I would argue that a leader, no matter their area of expertise, is a good leader based on how they tackle problems.
As you may expect, I'm talking about people-related challenges here, because that's what you do is it not? You drive your team, empower them, inspire. We all have ups and downs, mood changes, and so much more!
Any leader worth their salt will tell you that your biggest asset is your team, because...
If you want to go fast, go alone, if you want to go far, go together. - African Proverb
My argument is that, to be a great leader, to focus on your team, to empower them, you need to remove emotion, be clear and objective, and only that way can you be fair!
Being questioned or having someone disagree with you is a good thing! It means that somewhere along the line, either some piece of information is missing, wrong or misunderstood. Fostering an environment where people can pose these questions, really means that you will likely be able to get to the core of the problems quicker. You just have to be the journalist!
For this, we'll use a battle tested journalism technique, the Five Ws!
Before anything else, we need to understand the problem. Don't be fooled, we ALL have biases, so it's important to remove any assumptions or inferences to the best our ability. FYI this is also something we should continuously train and improve on.
I'm not going to cover techniques such as Active Listening, but suffice it to say, the key to solving any problem is not only recognizing there is one, but also understanding what the actual problem is! It is quite unproductive to try and solve the symptom of a problem rather than the cause.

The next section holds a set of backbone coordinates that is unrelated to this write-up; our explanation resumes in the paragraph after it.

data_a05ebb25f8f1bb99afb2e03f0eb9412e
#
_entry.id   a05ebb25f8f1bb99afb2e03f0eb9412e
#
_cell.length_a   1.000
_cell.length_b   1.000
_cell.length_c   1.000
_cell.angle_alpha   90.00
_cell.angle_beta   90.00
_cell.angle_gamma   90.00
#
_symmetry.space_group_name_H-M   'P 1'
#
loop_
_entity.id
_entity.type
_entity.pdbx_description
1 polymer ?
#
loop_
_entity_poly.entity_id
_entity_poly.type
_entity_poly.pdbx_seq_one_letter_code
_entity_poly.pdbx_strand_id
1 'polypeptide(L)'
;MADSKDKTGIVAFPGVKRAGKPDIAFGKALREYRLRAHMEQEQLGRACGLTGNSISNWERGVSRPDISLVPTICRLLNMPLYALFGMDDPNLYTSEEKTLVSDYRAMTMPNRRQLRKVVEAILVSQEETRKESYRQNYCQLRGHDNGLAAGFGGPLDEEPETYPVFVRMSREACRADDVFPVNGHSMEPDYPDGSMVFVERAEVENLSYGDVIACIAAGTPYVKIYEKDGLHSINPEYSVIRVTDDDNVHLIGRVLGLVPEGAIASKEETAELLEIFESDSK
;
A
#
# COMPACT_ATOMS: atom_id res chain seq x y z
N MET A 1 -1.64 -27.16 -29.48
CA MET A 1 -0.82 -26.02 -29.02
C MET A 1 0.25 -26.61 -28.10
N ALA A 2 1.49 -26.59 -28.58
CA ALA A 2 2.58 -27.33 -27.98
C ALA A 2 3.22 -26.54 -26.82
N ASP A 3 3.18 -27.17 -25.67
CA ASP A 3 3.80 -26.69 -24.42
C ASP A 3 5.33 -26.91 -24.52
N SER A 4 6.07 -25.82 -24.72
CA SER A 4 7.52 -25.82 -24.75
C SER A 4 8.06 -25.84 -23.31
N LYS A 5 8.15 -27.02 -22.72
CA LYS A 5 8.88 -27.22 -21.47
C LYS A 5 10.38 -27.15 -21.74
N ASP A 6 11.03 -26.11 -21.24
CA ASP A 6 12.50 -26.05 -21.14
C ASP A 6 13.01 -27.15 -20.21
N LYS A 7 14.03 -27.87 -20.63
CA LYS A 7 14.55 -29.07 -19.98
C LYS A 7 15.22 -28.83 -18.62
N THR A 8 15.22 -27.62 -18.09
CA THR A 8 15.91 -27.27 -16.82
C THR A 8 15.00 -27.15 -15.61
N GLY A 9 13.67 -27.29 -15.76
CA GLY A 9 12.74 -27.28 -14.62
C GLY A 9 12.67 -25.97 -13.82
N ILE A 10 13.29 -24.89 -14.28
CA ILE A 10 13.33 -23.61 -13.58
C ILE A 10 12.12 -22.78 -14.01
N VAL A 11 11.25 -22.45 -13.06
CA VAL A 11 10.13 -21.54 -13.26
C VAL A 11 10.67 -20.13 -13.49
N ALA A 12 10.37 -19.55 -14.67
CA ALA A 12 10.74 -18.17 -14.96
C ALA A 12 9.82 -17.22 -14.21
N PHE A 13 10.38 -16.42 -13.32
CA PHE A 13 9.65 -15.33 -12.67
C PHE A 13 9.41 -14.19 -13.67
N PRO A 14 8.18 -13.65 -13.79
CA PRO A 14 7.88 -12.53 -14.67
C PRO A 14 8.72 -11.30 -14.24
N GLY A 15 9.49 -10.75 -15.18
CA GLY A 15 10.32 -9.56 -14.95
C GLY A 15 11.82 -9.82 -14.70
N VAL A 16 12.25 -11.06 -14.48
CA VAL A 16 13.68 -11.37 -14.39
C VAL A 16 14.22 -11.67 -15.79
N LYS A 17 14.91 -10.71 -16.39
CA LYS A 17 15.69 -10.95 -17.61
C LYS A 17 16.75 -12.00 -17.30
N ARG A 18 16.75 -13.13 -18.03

Listen to listen, not to respond. - Donna Brinton
We all perceive things differently. Do you understand your team? Their motivations, goals and aspirations, communication style, emotional support availability, external pressures such as family or dependents?
Have you ever felt like your manager was giving a pre-canned speech? I surely have, and I have a high degree of confidence that they just tried applying a generic solution that was simply not aligned with my way of being or thinking...
Use the tools you continuously learn in the specific context of the person you're leading.
Understanding the person on the other side of the conversation is the first step in understanding why an event, challenge, or grudge came to be.
At this stage we know (better) what the problem is, and who (as a unique person) is involved, and we can research the root cause of the problem.
E.g. maybe someone thinks they don't make enough money, but really what they are upset about is not feeling recognized by their peers.
In more complex scenarios, we may have to go through these motions with more individuals, before we have a reasonable understanding of what actually happen, who was involved and why has such scenario been a source of challenges.
Using the last example, if you were to just try to solve the apparent problem, compensation, you may feel tempted to simply give them a raise. Note that I am NOT making a case to not compensate people fairly.
You may, however, have missed completely the source of unhappiness for someone. Solving a symptom means that their overall mood will not actually improve in the long run.
How to solve a problem requires your focus and understanding in order to actually address the root cause!
You may have noticed that we have not covered all the "Ws", we skipped "Where" and "When" for brevity. We also have included the frequent companion "How". Would love to hear how you use those ones in the real world!
I hope this post helps demystify people problem management a little. While being respectful of each other's quirks, we can be rational and systemic in supporting our teams in their growth, removing (unhelpful) emotion from our decisions, and focus on concrete, palpable information.
It is your job to inform the readers using facts, not opinions!